Balance Sheet



Nifty NAFTA. A study by the International Trade Commission concludes that the North American Free Trade Agreement will boost sales of American auto parts, computers, and textiles (!). With NAFTA in place, the ITC says, national income will rise slightly here and in Canada but by as much as 16 percent in Mexico.

Cease Fire? Bill Clinton downgrades the drug war. He cuts the Office of National Drug Control Policy staff from 146 persons to 25. Potential drug czars include C. Everett Koop, who emphasizes treatment rather than enforcement, and former Rep. Ben Jones, a.k.a. "Cooter" in The Dukes of Hazard. Fumes former czar Bill Bennett, "They're now going to turn [this office] into a prop."

Breaking Waves. At last, Bill Clinton borrows a substantive idea from Ronald Reagan: auction off part of the airwaves. Clinton would sell portions of the electromagnetic spectrum that aren't in use. Selling the airwaves will both fatten the federal treasury and rush HDTV, pocket telephones, and other new technologies to consumers.

Lecture Free. Greenpeace, Nader organizations, and other left-wing groups have long used mandatory student fees at state universities to finance lobbying and other political activities on college campuses. The California Supreme Court now rules such coerced political funding unconstitutional.


Rip-Off City. Don't get lost in Portland. On a typical day, police there seize between 16 and 18 cars from drivers they believe are soliciting prostitutes. Even if a car owner isn't charged, he must pay for towing, storage, and court costs. Governing reports that Washington, D.C., Long Beach, and Milwaukee have similar laws; officials from 60 other cities are considering their own auto-forfeiture programs.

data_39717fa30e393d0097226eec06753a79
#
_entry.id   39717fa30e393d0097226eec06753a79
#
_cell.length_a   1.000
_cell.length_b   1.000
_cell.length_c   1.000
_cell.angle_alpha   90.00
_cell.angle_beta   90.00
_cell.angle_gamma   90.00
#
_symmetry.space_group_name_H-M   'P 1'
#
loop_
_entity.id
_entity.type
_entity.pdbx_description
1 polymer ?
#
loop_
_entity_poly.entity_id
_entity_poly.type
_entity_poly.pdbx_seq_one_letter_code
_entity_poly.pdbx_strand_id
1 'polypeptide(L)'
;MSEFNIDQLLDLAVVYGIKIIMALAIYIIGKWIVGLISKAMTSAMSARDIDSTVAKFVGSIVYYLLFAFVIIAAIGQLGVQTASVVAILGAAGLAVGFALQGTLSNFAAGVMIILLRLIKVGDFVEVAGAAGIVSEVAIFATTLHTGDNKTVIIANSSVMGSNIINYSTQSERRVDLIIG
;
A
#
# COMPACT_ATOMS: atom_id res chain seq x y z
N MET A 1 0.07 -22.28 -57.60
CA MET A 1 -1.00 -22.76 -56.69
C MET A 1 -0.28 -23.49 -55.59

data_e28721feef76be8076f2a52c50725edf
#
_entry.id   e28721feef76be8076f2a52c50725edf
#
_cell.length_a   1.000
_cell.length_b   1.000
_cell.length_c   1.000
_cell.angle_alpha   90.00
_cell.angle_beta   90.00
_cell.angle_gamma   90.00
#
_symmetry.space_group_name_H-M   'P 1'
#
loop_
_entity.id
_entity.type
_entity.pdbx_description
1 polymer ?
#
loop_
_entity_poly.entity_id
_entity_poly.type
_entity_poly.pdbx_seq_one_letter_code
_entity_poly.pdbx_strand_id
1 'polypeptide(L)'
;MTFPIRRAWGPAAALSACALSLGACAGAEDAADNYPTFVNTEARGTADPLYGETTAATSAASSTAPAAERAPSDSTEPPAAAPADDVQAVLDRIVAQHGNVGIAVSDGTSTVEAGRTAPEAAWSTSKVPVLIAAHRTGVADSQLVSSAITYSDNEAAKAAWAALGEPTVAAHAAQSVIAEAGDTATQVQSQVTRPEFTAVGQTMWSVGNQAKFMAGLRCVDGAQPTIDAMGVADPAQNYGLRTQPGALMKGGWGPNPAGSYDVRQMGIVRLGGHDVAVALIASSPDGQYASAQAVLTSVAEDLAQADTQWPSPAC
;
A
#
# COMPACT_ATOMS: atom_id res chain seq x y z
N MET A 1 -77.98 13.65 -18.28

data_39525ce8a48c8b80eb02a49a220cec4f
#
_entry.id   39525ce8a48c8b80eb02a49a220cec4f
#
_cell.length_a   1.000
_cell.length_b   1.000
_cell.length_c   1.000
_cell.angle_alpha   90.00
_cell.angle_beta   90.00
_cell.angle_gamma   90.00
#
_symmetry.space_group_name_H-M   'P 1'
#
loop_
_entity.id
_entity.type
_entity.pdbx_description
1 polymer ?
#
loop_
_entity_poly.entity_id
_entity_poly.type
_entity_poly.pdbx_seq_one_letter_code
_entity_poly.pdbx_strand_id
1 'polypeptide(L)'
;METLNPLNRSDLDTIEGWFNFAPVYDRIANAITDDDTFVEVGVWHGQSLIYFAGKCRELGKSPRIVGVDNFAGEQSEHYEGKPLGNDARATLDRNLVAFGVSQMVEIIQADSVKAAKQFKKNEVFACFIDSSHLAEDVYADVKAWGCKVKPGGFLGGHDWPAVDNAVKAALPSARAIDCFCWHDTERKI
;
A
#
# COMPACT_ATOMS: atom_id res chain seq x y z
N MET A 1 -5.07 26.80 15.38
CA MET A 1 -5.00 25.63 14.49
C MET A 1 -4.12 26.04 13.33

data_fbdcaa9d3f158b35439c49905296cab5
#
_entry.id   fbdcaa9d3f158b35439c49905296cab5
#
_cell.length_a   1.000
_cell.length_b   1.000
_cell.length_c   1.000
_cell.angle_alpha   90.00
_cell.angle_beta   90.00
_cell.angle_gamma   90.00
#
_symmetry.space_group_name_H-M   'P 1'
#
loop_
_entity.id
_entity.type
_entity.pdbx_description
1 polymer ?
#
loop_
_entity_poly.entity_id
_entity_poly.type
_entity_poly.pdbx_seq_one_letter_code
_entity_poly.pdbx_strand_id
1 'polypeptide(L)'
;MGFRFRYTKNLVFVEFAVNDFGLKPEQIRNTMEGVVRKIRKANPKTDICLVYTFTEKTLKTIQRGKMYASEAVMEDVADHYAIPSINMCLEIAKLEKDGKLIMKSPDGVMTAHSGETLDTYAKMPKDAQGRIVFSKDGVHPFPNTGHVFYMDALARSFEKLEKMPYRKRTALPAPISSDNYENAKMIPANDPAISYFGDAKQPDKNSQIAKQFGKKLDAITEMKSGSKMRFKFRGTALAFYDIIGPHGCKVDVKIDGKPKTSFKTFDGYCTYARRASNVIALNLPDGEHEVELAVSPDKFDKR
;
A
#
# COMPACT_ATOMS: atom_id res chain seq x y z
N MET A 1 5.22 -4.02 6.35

Oxycute It. Carbon-monoxide levels across California dropped by 33 percent last winter. But less than one-third of that improvement—10 percent—resulted from the use of oxygenated gasoline. (See Trends, Mar.) The Air Resources Board says winter storms removed twice as much carbon-monoxide from the atmosphere as the costly, low-mileage fuels.

Speech Code. A bill introduced by Sen. Fritz Hollings (D-S.C.) would make the Fairness Doctrine law. Repealed by FCC chairman Dennis Patrick in 1987, the Fairness Doctrine required radio and television stations to air "discussion[s] of conflicting views on issues of public importance." Radio fans who want to hear Rush Limbaugh may have to put up with Jim Hightower, too.

Ties Die. The next time you visit the nation's capital, bring plenty of lunch money. D.C. Mayor Sharon Pratt Kelly wants to raise the annual license fee for street vendors from $150 to $1,500. Many of these entry-level entrepreneurs, who sell food, umbrellas, neckties, and souvenirs at rock-bottom prices, barely survive as it is. Want a chili dog with relish? Try RFK Stadium—during football season.